Stephen Gaghan won a best screenplay Oscar a few years ago for Traffic, the epic examination of America's "War on Drugs" that was directed by Steven Soderbergh. Syriana, which Gaghan also wrote and which has its roots in his research for Traffic, takes the exact same wide-canvas, multicharacter approach to another global issue: the scramble for control of Middle Eastern oil.
Like Traffic, Syriana is a smart, ambitious film about a Big Topic that dares to be process-oriented instead of winnowing its story down to something more personal. It doesn't follow one or two characters through the maze but instead packs the frame with players -- CIA agents, Texas oil men, corporate lawyers, energy consultants, Arab royalty, Pakistani oil-field workers, terrorist recruiters -- in a manner that presents the global energy struggle as a vast organism.
But this time, Gaghan, whose only previous directorial effort was the Katie Holmes thriller Adandon, films the script himself, and the inevitable comparison with Traffic shows what a difference a director can make. Syriana has Traffic's scope and intrigue and impressive cast but lacks the zing and visual structure that helped put the earlier film's complex plot across.
In Traffic, Soderbergh color-coordinated each sphere of activity with a distinct visual style. In contrast to the identifiable locations and sure cross-cutting of Traffic, Syriana feels a little scattered, zipping from Washington to Houston to Geneva to Tehran to Beirut to Spain to the Persian Gulf while almost daring the audience to keep up.
Another place where Syriana falters in comparison to its predecessor is in giving characters that essentially serve as global chess pieces a human dimension beyond their plot function. In Syriana, George Clooney's CIA agent is saddled with a son who dreads another foreign assignment. Jeffrey Wright's oil-company lawyer is trying to care for an alcoholic father. Matt Damon's energy consultant loses a young son in a tragic accident.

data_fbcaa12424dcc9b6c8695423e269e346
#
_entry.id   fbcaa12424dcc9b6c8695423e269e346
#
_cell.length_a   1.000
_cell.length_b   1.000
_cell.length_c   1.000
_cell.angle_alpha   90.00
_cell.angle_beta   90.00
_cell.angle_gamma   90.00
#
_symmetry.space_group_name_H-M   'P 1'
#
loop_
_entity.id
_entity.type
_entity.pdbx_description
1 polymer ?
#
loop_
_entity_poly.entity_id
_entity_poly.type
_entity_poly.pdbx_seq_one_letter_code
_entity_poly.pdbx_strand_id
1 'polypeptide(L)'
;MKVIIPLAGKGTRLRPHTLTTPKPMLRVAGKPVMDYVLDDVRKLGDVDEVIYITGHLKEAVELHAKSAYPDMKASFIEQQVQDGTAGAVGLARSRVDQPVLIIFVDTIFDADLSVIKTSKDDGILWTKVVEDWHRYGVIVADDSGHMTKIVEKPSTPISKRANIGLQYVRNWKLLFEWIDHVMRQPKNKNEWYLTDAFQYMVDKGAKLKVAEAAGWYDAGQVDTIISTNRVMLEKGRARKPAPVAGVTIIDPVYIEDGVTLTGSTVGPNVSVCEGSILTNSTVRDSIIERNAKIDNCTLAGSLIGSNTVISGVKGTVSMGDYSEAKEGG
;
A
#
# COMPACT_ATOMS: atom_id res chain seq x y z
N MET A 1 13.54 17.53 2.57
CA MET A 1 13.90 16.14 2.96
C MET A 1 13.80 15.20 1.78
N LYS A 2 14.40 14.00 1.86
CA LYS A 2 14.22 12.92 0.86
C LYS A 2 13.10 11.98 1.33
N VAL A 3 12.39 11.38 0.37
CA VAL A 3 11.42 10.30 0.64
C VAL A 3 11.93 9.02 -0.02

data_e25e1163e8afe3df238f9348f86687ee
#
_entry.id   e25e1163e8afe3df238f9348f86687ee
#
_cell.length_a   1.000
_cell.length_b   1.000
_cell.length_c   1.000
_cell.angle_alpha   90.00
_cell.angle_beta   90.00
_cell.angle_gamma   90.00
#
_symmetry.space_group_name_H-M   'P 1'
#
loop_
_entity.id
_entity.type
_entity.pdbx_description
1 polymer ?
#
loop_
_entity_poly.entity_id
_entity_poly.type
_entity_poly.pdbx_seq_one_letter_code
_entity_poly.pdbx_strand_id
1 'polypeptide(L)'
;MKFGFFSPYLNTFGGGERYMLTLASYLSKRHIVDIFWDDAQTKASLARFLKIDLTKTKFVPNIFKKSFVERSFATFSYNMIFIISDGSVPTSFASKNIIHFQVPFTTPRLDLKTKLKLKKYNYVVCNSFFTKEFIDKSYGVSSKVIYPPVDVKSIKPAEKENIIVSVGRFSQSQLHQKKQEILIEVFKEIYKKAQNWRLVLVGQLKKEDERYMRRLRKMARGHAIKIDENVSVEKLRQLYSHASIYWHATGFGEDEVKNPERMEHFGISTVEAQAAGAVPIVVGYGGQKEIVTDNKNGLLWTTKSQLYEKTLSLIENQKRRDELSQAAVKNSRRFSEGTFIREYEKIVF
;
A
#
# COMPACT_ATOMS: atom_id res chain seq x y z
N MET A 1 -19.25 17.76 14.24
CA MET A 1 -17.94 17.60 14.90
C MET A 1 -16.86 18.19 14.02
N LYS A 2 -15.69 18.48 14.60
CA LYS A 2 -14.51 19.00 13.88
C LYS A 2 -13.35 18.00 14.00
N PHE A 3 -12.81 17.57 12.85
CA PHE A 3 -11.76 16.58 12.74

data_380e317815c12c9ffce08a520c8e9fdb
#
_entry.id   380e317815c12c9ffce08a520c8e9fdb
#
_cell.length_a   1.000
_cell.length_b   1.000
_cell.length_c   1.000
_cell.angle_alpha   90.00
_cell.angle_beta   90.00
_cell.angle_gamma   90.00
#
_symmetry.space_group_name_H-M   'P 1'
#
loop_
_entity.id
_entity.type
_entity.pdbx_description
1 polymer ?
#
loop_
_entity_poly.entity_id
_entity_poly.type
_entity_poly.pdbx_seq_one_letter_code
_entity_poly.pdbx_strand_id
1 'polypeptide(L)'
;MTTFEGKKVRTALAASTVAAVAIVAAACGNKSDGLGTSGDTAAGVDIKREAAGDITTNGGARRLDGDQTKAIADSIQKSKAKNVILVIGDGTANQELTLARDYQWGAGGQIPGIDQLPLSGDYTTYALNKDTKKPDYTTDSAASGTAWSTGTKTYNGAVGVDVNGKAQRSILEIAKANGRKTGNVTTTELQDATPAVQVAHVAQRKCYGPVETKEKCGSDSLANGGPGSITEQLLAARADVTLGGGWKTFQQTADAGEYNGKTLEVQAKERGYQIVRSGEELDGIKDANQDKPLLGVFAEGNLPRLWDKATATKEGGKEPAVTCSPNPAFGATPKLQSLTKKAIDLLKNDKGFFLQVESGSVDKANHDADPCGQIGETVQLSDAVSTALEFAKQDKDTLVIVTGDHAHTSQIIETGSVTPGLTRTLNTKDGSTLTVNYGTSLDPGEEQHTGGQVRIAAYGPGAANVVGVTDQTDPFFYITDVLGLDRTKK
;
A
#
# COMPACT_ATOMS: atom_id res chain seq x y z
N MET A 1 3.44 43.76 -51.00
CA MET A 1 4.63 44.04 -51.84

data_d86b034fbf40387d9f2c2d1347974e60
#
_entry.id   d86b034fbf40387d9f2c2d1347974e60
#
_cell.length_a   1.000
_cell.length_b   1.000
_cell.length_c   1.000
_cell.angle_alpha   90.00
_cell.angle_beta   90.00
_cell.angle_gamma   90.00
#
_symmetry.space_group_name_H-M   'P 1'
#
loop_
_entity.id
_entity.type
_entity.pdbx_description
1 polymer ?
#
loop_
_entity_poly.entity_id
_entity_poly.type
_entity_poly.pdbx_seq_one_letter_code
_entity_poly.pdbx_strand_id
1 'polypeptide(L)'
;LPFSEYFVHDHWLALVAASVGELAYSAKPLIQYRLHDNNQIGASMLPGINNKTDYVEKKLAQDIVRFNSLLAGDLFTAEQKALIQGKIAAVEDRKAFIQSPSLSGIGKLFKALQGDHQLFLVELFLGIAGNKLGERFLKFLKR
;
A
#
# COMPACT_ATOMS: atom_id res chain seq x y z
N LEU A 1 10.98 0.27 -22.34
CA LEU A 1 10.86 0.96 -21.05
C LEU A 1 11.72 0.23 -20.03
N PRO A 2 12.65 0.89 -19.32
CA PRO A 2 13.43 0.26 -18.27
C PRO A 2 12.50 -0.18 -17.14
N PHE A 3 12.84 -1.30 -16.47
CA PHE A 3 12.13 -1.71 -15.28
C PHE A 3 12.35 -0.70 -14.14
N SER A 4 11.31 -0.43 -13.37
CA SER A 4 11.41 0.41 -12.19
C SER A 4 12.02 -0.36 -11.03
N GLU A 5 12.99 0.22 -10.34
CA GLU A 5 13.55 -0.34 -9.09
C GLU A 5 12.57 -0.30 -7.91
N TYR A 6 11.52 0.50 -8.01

But Gaghan fails to make these subplots translate from page to screen. Instead of deepening the characters, these tangents just feel like distractions. Traffic humanized its characters with less heavy lifting. Five years after seeing the film, I can still remember Don Cheadle's and Luis Guzman's DEA agents, who yearned to take down "the top people, the rich people, the white people." Syriana is dry enough to suggest that Soderbergh and his actors may have improvised that moment.
If Traffic struggled to hold all of its plot strands together, you can imagine how unwieldy Syriana can be, which takes the same approach, with less sure direction, to a topic about 10 times more complex.
This is a serious movie on a serious subject and one that assumes an informed audience, one that knows what Hezbollah is and can follow a discussion about Iranian cultural politics. But the connections -- "Everything is connected" is the film's tagline -- are so vast and sometimes convoluted that even the most astute newshound may get a little twisted around.
Syriana is not quite a liberal screed. The film is smart enough to know that the issues at play here are more complicated than a simple matter of good and evil, clean and corrupt. Chris Cooper's Texas oilman bends and breaks whatever rules he has to to secure foreign oil fields, but when he says, "China's economy hasn't been growing at the rate it could because they can't get enough oil. And I'm damn proud of that fact," it suggest his motives are also partly based on what he (and probably many viewers) perceives as patriotism.
Which isn't to say that this deeply complicated film doesn't have a grenade or two to launch into current debates over American foreign policy. The sight of Clooney's CIA agent being tortured in Beirut prompts the viewer to confront what similar acts are being committed in our name. And what may be most brave is how the film gradually and subtly encourages audience sympathy for an Arab leader the CIA is trying to take out.
The film's title is a Washington think-tank term for a hypothetical reshaping of the Mid East. That Syriana merely scratches the surface of this global dilemma is made clear by the complete absence of one word from Gaghan's script: Iraq.
Opening Friday, December 9th